How to show a dictionary sorted on a value within its data?

Steven D'Aprano steve at pearwood.info
Fri Oct 3 09:55:36 CEST 2014


On Fri, 03 Oct 2014 12:44:32 +1000, Chris Angelico wrote:

> On Fri, Oct 3, 2014 at 9:16 AM, Steven D'Aprano
> <steve+comp.lang.python at pearwood.info> wrote:
>>> Anyway, pylint doesn't complain about a bare use of lambda, but it
>>> does complain about a map applied to a lambda or a filter applied to a
>>> lambda.  Pylint says they could be replaced by a list comprehension,
>>> with the warning "deprecated-lambda".
>>
>> The warning name is misleading, lambda is not deprecated. But
>> stylistically, many people prefer to use a generator expression in
>> place of map or filter:
>>
>> # instead of this
>> map(lambda x: 2*x+1, values)
>>
>> # use this
>> (2*x+1 for x in values)
>>
>> # instead of this
>> filter(lambda x: x > 23, values)
>>
>> # use this
>> (x for x in values if x > 23)
> 
> Don't forget that your equivalencies are based on the Py3 map/filter,

Dan did ask about Python 3.x :-)


> which return non-list iterables. There's no really convenient equivalent
> to the map() usage of "call this function with each of these args, and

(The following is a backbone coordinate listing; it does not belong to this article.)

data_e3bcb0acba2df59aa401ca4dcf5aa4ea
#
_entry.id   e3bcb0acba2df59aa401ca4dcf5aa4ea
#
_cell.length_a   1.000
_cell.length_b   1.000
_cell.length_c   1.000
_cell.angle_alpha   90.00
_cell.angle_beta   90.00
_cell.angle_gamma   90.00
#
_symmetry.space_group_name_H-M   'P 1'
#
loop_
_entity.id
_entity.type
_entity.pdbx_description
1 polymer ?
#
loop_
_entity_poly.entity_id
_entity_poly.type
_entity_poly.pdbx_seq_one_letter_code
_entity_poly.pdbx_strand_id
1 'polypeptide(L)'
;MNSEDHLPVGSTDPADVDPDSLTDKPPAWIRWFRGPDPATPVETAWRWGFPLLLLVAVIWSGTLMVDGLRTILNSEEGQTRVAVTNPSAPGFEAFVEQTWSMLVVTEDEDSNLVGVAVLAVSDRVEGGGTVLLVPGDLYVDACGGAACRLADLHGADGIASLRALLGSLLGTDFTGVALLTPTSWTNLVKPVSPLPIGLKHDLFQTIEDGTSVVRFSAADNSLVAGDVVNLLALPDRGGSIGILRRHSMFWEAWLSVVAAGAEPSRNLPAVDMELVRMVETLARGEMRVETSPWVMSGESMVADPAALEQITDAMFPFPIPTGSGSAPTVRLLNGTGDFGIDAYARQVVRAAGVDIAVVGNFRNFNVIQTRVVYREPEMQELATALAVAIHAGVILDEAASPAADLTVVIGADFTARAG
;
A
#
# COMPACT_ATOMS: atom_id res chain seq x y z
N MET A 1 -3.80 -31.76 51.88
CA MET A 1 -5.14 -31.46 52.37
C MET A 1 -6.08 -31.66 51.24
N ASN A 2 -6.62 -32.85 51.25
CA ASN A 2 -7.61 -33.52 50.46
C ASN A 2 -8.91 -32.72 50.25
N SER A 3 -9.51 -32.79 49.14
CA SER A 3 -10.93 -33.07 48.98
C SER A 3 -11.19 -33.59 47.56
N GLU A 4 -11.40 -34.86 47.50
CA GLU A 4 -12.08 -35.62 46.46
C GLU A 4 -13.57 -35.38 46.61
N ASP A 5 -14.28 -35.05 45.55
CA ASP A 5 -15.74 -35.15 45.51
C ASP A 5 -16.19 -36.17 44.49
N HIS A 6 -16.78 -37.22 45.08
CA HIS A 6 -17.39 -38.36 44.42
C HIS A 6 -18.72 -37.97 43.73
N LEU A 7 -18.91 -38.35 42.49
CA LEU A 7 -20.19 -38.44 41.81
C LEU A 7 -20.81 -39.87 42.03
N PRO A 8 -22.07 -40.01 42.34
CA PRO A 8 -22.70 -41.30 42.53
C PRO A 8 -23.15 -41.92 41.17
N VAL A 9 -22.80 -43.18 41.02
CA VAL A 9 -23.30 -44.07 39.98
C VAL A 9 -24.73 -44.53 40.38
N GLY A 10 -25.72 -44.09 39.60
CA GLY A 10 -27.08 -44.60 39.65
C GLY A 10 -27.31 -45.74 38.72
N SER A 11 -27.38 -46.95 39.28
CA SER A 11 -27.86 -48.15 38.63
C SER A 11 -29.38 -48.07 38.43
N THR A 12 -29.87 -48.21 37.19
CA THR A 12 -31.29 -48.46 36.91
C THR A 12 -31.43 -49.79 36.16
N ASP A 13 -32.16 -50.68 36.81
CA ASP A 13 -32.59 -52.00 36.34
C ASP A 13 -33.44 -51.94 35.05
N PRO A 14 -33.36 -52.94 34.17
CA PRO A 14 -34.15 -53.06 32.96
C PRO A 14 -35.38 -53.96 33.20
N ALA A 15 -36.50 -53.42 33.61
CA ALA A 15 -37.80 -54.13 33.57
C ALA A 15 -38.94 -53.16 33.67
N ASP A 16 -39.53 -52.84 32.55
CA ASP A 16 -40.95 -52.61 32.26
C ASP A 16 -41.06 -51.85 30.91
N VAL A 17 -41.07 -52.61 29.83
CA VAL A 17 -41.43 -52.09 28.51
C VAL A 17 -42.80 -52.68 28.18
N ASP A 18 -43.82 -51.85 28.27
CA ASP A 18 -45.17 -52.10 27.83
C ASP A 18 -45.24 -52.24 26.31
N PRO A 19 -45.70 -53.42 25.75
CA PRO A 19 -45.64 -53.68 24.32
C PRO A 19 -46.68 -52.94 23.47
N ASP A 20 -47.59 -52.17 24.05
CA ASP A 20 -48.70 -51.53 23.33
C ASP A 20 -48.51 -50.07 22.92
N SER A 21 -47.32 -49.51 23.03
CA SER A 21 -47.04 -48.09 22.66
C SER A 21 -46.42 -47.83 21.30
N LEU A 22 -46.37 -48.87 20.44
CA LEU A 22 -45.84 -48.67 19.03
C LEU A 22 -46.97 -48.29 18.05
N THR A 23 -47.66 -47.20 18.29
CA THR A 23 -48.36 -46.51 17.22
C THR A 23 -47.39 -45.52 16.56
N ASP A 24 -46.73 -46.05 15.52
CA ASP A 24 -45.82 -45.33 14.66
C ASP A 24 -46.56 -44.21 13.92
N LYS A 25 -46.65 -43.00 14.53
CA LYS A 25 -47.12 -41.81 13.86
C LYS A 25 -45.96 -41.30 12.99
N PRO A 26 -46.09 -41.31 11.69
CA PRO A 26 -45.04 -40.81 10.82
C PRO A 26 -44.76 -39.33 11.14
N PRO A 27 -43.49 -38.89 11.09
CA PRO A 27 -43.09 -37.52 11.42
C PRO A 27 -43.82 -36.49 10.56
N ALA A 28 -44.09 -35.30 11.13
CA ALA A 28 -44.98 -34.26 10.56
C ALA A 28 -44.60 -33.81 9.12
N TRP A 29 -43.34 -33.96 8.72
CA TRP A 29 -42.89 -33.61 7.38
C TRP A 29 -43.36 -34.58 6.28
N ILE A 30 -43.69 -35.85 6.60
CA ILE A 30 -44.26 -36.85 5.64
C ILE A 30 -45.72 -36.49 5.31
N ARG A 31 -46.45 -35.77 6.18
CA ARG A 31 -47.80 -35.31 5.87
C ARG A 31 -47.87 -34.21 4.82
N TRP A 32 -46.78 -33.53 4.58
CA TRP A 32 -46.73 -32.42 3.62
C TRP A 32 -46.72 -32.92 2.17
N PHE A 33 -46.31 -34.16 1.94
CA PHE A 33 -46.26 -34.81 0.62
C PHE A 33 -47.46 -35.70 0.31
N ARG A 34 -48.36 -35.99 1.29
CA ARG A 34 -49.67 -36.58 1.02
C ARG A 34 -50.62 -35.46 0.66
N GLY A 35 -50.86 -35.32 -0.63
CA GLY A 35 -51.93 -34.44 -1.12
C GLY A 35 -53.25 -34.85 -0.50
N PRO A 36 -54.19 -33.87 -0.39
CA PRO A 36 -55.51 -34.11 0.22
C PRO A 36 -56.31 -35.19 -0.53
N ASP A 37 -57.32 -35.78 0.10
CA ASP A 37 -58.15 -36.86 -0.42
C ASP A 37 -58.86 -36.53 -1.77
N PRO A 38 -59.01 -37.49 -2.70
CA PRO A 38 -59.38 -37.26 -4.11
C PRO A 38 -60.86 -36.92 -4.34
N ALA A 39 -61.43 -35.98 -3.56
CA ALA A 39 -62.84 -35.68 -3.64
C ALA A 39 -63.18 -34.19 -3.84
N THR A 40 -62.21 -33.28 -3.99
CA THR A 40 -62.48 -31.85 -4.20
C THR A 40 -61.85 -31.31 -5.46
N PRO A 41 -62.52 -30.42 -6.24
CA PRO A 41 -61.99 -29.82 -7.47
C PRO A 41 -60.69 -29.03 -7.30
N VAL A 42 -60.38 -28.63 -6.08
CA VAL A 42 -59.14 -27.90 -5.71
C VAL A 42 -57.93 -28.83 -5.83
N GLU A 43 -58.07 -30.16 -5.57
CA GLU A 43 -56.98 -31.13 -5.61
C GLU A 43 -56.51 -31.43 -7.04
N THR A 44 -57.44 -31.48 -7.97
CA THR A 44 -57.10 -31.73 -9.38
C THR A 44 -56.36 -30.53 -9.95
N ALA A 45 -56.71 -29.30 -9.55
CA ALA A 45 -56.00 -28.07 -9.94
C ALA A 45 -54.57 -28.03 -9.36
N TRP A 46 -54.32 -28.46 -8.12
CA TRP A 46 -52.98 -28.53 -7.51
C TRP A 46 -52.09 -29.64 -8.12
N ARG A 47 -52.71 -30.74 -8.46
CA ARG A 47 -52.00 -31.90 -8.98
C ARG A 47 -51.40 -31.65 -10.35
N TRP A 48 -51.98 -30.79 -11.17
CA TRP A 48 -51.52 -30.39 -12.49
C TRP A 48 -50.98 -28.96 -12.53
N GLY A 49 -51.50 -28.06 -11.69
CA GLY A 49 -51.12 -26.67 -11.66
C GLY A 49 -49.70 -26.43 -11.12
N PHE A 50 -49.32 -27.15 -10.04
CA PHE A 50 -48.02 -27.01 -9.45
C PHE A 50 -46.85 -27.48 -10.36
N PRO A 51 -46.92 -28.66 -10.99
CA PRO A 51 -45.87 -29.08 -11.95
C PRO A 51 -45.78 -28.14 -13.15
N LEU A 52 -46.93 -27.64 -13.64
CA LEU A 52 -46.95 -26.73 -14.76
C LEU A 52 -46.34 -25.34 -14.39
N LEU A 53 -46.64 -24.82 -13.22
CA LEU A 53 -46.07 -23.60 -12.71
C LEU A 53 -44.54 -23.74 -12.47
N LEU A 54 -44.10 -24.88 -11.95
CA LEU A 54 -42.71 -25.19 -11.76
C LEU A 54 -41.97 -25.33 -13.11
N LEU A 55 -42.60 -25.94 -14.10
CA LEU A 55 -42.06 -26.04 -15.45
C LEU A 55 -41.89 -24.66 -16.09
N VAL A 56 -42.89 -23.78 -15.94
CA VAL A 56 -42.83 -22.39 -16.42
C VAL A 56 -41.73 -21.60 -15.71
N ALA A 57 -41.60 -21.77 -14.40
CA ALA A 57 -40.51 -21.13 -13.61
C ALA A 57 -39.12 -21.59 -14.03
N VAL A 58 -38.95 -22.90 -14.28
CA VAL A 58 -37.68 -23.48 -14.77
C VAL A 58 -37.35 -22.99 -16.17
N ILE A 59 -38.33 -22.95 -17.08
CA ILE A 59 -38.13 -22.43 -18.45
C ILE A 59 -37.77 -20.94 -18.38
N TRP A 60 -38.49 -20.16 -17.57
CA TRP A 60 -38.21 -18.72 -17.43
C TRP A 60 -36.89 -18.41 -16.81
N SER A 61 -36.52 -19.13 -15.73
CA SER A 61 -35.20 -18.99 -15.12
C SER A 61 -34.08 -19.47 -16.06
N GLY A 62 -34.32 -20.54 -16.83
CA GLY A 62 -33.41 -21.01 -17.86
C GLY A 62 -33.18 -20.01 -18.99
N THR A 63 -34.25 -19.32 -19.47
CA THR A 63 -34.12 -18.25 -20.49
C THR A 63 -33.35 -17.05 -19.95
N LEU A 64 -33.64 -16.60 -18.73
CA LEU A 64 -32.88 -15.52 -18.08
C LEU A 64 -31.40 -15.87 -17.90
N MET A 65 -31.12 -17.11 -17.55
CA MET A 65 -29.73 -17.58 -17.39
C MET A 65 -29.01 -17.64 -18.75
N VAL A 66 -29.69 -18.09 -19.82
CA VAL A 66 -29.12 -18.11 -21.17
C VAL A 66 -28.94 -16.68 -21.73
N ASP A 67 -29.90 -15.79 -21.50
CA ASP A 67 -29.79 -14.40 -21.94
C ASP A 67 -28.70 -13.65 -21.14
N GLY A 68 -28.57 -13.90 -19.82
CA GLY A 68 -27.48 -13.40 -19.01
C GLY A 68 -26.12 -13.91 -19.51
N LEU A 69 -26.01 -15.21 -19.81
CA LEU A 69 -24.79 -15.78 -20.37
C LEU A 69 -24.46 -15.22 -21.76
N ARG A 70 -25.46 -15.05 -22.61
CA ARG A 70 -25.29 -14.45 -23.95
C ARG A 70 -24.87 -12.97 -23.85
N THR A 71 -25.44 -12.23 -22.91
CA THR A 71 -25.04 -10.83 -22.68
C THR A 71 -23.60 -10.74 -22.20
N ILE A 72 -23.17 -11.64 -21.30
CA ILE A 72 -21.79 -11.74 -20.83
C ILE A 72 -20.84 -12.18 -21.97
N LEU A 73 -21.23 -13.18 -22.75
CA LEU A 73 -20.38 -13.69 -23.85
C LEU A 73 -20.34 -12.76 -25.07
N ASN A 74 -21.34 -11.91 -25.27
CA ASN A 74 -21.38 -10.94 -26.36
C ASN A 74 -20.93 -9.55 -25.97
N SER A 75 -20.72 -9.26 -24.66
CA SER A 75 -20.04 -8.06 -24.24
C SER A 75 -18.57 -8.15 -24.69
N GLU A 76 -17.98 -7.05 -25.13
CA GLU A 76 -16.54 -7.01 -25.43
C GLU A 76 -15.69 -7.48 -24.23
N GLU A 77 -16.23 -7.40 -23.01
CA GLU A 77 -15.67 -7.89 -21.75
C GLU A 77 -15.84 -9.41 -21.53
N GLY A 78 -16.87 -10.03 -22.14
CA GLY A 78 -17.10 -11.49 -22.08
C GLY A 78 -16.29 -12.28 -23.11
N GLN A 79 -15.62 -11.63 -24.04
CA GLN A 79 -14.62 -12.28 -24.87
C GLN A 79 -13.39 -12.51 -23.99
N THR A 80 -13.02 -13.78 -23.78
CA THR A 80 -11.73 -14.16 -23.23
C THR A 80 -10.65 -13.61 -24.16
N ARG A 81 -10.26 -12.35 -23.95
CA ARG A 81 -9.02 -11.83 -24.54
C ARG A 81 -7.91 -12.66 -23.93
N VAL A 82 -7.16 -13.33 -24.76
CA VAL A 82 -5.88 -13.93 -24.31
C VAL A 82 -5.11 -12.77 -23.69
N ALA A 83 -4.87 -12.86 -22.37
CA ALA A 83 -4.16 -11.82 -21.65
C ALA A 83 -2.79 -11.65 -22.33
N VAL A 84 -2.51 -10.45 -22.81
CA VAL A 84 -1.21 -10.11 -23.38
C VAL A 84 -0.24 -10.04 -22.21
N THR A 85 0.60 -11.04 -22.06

> discard the return values", as it looks very odd to do a list comp for
> nothing:

map doesn't discard the return values. It accumulates them in a list, or 
yields them in a list comp.

> [print(x) for x in list_of_strings]

That would be an abuse of a list comprehension, generator expression or 
map since it will produce a whole lot of None values. If you really want 
to discard the return values, put them in a for-loop:

for s in list_of_strings:
    print(s)

> Short of borrowing Pike's automap syntax:
> 
> print(list_of_strings[*])


you mean something like this perhaps?

print(*list_of_strings, sep='\n')


> there's really not much that's better than the original map() call. On
> the other hand, there aren't actually all that many times when I've
> needed to do this, and the simple for loop generally suffices:
> 
> for x in list_of_strings: print(x)

Exactly.


-- 
Steven



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